“Aflasafe is a biological control process that utilises fungi that don’t produce toxins to outcompete or displace toxin producers. Once the toxin producers are displaced, you don’t get aflatoxins,” he explains.
He explains that if your maize had aflatoxins from the field, even when you protect it at the post-harvest level, it will always have the fungi. Thus, aflatoxin should be dealt with throughout the value chain; from the garden to the plate with good practices.
“Aflatoxins are not seen, tasted nor smelt but we know that there are fungi that produce it. These fungi thrive when the crop is under stress which is mainly during drought. This is why, aflatoxins are increasing because of the climatic changes characterised by prolonged droughts unlike before when there was rains and crops were healthy.
This is because the stress put on the crop because of drought and high temperatures makes the crop vulnerable to infection by aspergillus.
How to apply
Dr. Mahuku explains that the application is very simple as it is simply broadcast into the field 2-3 weeks before flowering once every crop cycle. At the time when the crop starts elongating its stems, the fungus increases its production to enter the crop.
“Aflasafe is now commercially used in Kenya and Tanzania. You need 4kgs per acre which will cost between sh3,700 and sh5,600 per kilogram. Farmers should follow clear information in the packages to know when to apply aflasafe. But also, when maize starts elongating the stems, you know it is time to apply,” he says.
He explains that this product is living and it needs moisture and all it needs is morning dew to start multiplication.
Dr. Mahuku says that there is still a need to sensitize every stake holder in the grain sector to start demanding for aflatoxin free products.
“When we demonstrated aflasafe with farmers in Mityana, they were saying their maize was the same as the other maize simply because you won’t see any difference in growth or appearance. We, therefore, need to create awareness about aflatoxins such that consumers become conscious,” he adds.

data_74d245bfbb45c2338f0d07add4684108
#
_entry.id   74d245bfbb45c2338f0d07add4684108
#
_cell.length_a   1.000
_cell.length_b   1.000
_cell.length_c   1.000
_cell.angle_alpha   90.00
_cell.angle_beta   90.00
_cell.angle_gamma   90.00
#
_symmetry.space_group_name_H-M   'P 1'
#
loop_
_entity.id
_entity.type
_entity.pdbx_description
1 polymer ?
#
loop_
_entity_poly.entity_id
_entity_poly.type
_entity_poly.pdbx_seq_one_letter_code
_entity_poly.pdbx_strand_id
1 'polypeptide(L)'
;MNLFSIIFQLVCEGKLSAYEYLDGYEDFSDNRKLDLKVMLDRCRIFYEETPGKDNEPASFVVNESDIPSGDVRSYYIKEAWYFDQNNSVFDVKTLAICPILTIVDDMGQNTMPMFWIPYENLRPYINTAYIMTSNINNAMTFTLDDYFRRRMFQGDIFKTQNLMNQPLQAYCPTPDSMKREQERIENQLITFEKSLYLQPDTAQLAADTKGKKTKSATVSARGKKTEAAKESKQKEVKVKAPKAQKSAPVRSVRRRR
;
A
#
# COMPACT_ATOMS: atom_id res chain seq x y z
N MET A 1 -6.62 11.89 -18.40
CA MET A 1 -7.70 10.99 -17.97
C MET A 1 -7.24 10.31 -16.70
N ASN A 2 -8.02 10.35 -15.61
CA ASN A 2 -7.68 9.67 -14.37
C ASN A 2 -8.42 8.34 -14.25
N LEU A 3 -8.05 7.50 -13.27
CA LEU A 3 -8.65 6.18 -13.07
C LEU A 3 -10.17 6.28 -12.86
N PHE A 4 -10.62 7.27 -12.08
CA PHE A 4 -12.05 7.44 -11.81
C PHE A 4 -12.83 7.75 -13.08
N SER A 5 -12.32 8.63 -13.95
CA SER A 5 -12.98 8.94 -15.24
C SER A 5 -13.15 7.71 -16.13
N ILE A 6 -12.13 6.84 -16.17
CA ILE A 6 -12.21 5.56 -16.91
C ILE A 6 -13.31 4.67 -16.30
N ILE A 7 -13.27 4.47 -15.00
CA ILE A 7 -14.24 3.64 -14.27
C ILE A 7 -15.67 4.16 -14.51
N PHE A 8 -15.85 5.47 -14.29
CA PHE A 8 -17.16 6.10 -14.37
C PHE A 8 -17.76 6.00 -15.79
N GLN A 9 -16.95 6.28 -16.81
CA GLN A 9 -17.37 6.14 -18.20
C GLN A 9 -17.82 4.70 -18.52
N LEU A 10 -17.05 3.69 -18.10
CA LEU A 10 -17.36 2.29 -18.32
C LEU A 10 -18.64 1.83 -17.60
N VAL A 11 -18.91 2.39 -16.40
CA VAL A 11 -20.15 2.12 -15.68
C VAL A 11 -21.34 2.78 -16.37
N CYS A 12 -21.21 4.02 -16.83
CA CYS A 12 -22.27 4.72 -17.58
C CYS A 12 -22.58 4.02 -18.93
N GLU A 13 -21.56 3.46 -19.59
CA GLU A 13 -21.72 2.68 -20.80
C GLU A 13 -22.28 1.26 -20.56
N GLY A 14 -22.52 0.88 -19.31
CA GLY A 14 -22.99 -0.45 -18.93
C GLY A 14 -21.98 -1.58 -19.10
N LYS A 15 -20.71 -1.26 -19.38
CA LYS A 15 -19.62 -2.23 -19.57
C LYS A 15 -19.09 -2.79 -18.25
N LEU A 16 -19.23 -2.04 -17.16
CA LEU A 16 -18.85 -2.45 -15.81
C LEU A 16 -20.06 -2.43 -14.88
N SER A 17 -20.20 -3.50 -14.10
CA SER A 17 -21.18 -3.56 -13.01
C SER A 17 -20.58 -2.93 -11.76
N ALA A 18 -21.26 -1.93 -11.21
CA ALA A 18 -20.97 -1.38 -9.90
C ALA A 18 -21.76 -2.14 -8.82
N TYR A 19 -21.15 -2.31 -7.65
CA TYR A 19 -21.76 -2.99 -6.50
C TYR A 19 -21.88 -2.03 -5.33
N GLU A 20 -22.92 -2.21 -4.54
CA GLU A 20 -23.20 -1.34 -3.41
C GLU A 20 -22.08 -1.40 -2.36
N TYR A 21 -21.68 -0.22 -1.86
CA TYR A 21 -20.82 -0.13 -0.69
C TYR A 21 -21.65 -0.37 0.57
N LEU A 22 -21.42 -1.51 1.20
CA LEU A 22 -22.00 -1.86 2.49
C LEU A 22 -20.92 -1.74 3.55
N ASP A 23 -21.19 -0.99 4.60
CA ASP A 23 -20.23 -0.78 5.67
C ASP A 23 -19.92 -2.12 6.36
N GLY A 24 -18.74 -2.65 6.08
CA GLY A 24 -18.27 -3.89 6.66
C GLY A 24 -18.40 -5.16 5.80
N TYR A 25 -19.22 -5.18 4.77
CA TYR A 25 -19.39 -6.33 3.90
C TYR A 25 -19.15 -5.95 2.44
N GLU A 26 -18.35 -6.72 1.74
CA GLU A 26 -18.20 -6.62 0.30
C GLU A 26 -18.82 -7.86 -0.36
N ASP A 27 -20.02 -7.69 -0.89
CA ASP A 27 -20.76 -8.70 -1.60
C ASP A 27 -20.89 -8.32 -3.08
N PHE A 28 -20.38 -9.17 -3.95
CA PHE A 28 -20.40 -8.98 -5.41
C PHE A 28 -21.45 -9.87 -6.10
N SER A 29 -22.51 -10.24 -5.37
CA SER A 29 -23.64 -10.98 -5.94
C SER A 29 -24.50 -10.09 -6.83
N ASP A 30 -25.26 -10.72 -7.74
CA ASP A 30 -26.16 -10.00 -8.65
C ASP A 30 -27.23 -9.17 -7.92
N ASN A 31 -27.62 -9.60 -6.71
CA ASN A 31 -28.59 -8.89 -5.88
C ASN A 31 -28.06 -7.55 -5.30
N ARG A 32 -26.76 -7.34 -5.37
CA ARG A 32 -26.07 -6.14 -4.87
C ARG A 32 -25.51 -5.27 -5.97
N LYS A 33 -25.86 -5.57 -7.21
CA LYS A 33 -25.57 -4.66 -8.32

Jalia Nalubega, a biologist with IITA, explains that they have challenges of funding as they have a lot to tests but they are constrained with resources.
“Research takes a long time to get the results and may require redoing the same tests several times. However, there are reagents that we need and are imported but the bureaucracy with importation slows us down,” she says.
Working with aBi
Dr. Mahuku says that they are in partnership with aBi in everything they do. “We report every quarter on everything we have done and they look at the key indicators and we discuss where we need support financially ,” he says.
“As IITA, our major focus is on human health since we know the aflatoxin is linked to cancer, stunting, immunity deficiency which increases the disease burden and we know that majority of the population is rural based who eat what they produce and using the product that protects them at the farm so that what they sale and what is left for the family is safe,” he says.
He explains that they are going to develop an aflasafe tracer that will be linking farmers using aflasafe to the buyers like breweries such that when they go to buy and the gain passes the taste, they are given some more as an incentive to those farmers who use aflasafe.
“We are finalizing on registering the product with the Ministry of Agriculture, Animal Industry and Fisheries such that it becomes commercially available to farmers hopefully by next rain season,” he says.
Also, they are developing a commercialization strategy where they will get the investor willing to make money from this product and then make all farmers know about the product by setting up demonstration farmers in different regions.
He explains that the institute is in negotiations with possible buyers like; the breweries, the East African grain council such that farmers who incur an extra cost to use Aflasafe can be paid an extra fee compared to those who don’t use it which will compel others to embrace the product.
“With all of this, we are sure the act of Kenya or any other country banning our maize saying it is full of aflatoxins will be for the past and rather just negotiate for better and higher prices,” he says.